Appeal from the Order of the Court of Common Pleas of Philadelphia County, in case of Stuart Ross v. Civil Service Commission, No. 1215 February Term, 1984.
F. Emmett Fitzpatrick, Jr., with him, Michael A. Tier, for appellant.
John P. Straub, Deputy City Solicitor, for appellee.
President Judge Crumlish, Jr., Judge Barry, and Senior Judge Blatt, sitting as a panel of three. Opinion by President Judge Crumlish, Jr.
[ 98 Pa. Commw. Page 566]
Stuart Ross was dismissed from the Philadelphia Police Department for conduct unbecoming an officer. The City Civil Service Commission and the Philadelphia County Common Pleas Court order upheld Ross' discharge. Ross appeals the common pleas court order; we vacate and remand.
[ 98 Pa. Commw. Page 567]
Ross was discharged for (1) making a false arrest, (2) knowingly making a false entry in a department report, (3) failing to report the existence of an illegal activity and (4) being arrested and charged with bribery and related criminal counts.*fn1
On August 25, 1982, Ross, on his seventh day of assignment to the vice squad in the 18th Police District, arrested Tyrone Rowland for participating in an illegal lottery operation. Upon his release from detention the following day, Rowland telephoned police authorities and stated that his arrest was part of a pre-arranged agreement between Vincent Garrett, the proprietor of an illegal lottery operation, and certain unnamed local police officers. The Police Internal Affairs Bureau initiated an investigation into these allegations and subsequently arrested Ross. Upon his arrest, Ross was notified that he would be dismissed from the police force. A Philadelphia County Common Pleas Court Judge acquitted Ross of all criminal charges.*fn2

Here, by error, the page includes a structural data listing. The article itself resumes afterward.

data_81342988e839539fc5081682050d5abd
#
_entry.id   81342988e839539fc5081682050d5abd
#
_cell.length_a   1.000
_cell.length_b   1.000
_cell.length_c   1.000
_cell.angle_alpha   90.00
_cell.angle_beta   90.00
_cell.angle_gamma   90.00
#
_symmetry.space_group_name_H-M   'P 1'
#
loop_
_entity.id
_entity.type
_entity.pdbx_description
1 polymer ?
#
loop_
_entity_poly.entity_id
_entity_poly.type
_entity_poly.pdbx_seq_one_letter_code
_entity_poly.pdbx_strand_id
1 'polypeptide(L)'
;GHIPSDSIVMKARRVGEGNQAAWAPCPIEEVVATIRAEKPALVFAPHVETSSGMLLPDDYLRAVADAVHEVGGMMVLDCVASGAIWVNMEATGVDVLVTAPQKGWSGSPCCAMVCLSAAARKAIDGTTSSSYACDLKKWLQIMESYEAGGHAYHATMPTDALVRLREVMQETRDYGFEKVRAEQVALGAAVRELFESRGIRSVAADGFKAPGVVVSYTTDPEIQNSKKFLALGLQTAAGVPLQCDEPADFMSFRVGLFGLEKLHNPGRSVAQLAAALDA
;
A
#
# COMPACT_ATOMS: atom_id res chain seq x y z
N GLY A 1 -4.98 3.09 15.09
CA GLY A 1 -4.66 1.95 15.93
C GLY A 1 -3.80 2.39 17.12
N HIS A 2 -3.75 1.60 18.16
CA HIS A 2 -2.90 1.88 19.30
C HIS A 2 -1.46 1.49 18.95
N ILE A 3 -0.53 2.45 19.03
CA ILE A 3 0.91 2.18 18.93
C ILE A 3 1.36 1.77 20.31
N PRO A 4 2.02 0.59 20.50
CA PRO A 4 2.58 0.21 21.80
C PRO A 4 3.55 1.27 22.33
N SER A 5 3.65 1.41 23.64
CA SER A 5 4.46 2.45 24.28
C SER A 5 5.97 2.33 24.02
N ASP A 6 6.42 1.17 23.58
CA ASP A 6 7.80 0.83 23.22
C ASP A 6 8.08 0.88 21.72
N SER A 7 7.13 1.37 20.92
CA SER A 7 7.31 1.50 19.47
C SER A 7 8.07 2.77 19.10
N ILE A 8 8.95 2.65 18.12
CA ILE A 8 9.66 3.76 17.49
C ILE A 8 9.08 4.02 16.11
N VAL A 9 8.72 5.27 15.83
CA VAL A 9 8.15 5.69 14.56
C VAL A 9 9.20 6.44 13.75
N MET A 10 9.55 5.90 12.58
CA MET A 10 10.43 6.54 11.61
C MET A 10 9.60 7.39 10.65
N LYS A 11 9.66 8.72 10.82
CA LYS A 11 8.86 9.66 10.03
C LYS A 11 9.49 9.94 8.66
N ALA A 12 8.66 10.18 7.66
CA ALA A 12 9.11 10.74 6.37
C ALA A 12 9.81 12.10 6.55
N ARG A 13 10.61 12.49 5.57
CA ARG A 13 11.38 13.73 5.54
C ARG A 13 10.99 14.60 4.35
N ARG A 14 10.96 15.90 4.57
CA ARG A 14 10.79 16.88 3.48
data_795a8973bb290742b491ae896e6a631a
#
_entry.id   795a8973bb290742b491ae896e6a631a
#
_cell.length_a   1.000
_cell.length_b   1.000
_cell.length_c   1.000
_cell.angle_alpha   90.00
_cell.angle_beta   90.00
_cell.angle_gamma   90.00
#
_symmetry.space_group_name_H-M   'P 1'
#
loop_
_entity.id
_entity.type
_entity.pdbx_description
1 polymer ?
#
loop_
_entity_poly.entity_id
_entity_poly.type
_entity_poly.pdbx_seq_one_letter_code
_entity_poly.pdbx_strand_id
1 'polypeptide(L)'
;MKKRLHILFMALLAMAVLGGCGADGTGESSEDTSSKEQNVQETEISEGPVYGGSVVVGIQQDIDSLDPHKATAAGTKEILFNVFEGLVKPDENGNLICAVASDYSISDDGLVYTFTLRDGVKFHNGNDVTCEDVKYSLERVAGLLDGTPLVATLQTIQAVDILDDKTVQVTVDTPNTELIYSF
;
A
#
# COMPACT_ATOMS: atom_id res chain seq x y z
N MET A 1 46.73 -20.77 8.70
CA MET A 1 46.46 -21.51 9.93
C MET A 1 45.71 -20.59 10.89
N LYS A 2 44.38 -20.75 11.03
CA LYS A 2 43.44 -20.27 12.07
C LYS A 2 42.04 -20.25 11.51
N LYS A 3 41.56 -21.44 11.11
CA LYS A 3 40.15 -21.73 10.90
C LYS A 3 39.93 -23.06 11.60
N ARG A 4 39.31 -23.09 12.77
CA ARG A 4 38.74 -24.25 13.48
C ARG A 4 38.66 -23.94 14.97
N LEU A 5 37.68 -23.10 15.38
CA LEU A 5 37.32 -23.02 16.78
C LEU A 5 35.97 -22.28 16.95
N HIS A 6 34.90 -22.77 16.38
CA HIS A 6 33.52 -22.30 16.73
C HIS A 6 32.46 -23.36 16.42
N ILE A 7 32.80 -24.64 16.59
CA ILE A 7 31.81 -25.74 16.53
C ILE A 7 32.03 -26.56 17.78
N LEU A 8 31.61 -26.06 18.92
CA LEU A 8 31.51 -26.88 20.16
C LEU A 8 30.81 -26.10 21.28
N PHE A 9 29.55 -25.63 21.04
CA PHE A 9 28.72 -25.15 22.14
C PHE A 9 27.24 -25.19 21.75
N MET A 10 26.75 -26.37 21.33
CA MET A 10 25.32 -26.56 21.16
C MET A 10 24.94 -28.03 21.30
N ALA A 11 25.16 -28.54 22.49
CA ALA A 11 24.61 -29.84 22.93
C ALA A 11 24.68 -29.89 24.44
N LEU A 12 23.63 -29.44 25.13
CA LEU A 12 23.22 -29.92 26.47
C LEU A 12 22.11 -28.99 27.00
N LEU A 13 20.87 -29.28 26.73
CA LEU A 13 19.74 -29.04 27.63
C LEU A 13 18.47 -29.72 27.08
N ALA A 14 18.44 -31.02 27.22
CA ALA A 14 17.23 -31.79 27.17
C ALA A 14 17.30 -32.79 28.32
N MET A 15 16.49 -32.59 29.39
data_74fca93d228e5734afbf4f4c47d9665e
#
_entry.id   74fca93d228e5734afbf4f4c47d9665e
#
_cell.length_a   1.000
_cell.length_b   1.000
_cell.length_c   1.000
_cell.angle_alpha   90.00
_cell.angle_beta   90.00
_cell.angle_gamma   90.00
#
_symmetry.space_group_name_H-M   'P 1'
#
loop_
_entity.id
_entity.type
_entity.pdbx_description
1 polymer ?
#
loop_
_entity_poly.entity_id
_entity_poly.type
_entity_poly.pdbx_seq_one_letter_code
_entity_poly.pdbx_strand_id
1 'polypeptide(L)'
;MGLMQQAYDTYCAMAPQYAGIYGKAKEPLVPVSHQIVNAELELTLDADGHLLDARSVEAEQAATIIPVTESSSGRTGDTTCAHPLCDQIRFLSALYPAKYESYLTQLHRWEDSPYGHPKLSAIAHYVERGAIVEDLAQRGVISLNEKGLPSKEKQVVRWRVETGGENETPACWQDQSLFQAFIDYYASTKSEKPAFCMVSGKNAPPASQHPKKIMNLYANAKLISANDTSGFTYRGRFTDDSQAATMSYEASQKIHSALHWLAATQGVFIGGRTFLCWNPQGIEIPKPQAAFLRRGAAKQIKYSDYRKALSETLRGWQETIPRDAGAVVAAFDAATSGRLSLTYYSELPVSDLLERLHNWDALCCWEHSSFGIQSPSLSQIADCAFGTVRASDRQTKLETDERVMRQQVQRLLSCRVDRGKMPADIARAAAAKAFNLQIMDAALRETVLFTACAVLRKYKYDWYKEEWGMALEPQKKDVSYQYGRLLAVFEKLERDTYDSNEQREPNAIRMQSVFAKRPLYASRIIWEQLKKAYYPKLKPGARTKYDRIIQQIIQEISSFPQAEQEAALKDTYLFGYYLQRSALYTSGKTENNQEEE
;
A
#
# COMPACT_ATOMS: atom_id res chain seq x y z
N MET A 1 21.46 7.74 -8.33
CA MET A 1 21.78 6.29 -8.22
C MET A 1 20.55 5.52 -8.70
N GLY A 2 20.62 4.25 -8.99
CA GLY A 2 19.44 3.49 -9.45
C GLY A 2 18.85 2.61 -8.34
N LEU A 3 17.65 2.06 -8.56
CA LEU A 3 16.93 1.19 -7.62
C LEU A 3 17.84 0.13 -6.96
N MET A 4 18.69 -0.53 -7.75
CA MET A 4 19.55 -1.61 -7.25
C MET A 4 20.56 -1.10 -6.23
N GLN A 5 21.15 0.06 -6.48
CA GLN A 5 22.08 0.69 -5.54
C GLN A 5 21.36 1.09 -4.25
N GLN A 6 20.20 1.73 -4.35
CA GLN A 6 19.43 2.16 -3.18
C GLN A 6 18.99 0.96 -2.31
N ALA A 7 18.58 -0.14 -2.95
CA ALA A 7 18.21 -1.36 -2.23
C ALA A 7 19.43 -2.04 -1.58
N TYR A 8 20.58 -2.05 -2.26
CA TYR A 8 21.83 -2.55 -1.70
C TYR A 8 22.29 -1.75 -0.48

The Commission, after hearings, upheld Ross' discharge because it found the testimony of Rowland and the Internal Affairs investigator to be credible and the testimony of Ross to lack credibility.
This Court must affirm a Commission adjudication unless an employee's constitutional rights were violated, an error of law was committed, any procedural irregularities exist, or the findings of fact are not supported by substantial evidence. Foley v. Civil Service Commission, City of Philadelphia, 55 Pa. Commonwealth Ct. 594, 423 A.2d 1351 (1980).
[ 98 Pa. Commw. Page 568]
Ross contends that the Commission erred as a matter of law in permitting the results of a lie detector test administered to Rowland to be introduced into evidence and that the Commission abused its discretion in ...